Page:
Millennials need to save more — and more than their parents did
Millennials are in danger of making worse mistakes than their parents did when it comes to investments and planning for retirement. A recent survey by 10X Investments revealed the gloomy reality about saving habits of young South Africans.
The survey‚ of 2‚200 respondents‚ aimed to gain insight into the financial behaviour of young South Africans‚ specifically targeting the country’s economically active population.
Millennials in the research have been categorised as individuals between the ages of 25 and 35. The research shows they are not saving enough and are worse at saving compared to their parents, with only 35% of them investing for the long term.
10X CEO Steven Nathan said that with only 6% of South Africans able to retire comfortably‚ retirement remains a crisis in the country. "Young people are not saving enough and this hasn’t changed in the last 25 years. Younger people would rather have a bigger take-home salary than [make] a higher contribution into their savings or retirement funds‚" he said.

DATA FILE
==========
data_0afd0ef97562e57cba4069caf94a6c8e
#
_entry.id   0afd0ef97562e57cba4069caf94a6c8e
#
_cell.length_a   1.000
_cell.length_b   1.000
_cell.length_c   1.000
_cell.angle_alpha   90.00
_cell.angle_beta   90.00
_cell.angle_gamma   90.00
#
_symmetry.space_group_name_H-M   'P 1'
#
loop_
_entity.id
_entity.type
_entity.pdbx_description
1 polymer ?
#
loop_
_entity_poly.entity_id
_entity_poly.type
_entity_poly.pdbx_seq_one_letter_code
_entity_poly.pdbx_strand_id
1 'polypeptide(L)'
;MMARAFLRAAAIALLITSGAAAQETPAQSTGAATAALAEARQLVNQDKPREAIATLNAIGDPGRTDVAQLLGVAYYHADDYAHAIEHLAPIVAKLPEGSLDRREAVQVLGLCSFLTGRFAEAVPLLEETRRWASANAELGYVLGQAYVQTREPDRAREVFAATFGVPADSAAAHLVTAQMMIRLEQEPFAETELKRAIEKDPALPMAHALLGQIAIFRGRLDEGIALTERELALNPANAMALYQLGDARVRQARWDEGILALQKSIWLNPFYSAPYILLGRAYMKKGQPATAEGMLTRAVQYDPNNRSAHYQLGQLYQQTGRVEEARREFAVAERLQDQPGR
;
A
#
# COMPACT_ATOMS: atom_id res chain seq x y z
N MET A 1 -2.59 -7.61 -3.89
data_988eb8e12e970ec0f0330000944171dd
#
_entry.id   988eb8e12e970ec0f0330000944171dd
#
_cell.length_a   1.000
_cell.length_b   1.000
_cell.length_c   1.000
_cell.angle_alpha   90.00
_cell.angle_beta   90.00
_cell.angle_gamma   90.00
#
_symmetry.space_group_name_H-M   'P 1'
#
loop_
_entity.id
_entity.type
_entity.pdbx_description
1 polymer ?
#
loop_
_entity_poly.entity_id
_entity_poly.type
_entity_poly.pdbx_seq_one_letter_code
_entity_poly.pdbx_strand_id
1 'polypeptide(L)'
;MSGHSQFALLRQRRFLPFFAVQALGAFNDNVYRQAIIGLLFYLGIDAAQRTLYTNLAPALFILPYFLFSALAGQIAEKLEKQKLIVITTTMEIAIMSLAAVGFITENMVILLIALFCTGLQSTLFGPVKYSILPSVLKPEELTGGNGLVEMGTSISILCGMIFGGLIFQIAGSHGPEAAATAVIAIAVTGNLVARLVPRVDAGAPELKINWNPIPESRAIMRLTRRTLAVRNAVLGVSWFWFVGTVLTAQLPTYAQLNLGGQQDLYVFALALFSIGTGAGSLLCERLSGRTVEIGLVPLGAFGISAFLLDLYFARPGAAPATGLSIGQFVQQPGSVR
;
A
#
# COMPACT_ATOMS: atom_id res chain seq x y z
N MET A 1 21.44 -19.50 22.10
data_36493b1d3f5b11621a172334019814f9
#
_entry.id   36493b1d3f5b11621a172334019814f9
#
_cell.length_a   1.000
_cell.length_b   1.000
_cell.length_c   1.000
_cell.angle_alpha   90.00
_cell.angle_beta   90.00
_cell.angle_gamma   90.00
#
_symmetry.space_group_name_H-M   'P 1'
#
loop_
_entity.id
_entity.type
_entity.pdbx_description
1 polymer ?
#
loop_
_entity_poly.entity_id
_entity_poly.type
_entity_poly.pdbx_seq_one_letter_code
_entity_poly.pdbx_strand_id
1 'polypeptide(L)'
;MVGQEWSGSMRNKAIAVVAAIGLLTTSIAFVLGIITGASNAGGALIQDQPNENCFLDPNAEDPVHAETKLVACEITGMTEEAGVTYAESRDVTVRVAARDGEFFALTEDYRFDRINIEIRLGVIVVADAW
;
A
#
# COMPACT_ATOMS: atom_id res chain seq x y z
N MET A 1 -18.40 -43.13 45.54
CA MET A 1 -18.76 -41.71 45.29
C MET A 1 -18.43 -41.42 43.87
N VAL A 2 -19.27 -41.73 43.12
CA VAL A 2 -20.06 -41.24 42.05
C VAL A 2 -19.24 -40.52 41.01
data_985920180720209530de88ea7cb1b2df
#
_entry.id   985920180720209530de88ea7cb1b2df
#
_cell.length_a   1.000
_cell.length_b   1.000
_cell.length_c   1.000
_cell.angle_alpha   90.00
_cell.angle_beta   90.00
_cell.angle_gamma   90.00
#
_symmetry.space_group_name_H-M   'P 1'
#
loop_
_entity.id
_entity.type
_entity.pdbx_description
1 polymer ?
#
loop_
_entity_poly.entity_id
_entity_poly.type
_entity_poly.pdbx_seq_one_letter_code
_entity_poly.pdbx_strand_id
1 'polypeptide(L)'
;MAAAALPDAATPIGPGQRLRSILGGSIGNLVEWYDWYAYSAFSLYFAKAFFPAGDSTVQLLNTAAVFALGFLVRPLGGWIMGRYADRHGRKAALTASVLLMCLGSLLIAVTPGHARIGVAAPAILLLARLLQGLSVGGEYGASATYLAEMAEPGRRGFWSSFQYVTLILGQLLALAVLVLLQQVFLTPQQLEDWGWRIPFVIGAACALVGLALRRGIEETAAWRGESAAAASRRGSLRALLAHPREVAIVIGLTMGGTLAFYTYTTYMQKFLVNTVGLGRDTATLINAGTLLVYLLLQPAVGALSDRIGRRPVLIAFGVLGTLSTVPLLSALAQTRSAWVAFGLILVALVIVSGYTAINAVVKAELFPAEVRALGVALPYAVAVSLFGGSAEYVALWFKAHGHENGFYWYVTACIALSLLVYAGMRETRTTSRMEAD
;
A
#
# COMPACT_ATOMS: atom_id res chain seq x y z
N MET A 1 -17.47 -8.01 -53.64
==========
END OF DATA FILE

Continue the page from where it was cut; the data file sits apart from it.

The research also shows that, when compared to their parents‚ millennials are saving more towards educating their children and leaving an inheritance to their children. It also shows that only 44% of millennials trust the retirement investment industry and that 57% of respondents want to retire before the age of 65.
In the digital age, millennials are, not surprisingly, looking for information regarding financial investments online. "Millennial turn to the internet for independent information on how to invest their money and plan for their futures‚" said Nathan.
He also highlighted the importance of not cashing out pension and provident funds when changing jobs‚ saying it was risky and damaging to one’s retirement stability.
"Individuals need to take charge of their lives and their retirement because nobody cares about your money more than you do‚" said 10X head of retail Emma Heap.
Nathan also said it is important for individuals to know how much fees they are paying to service providers because it has an effect on their long-term investment returns.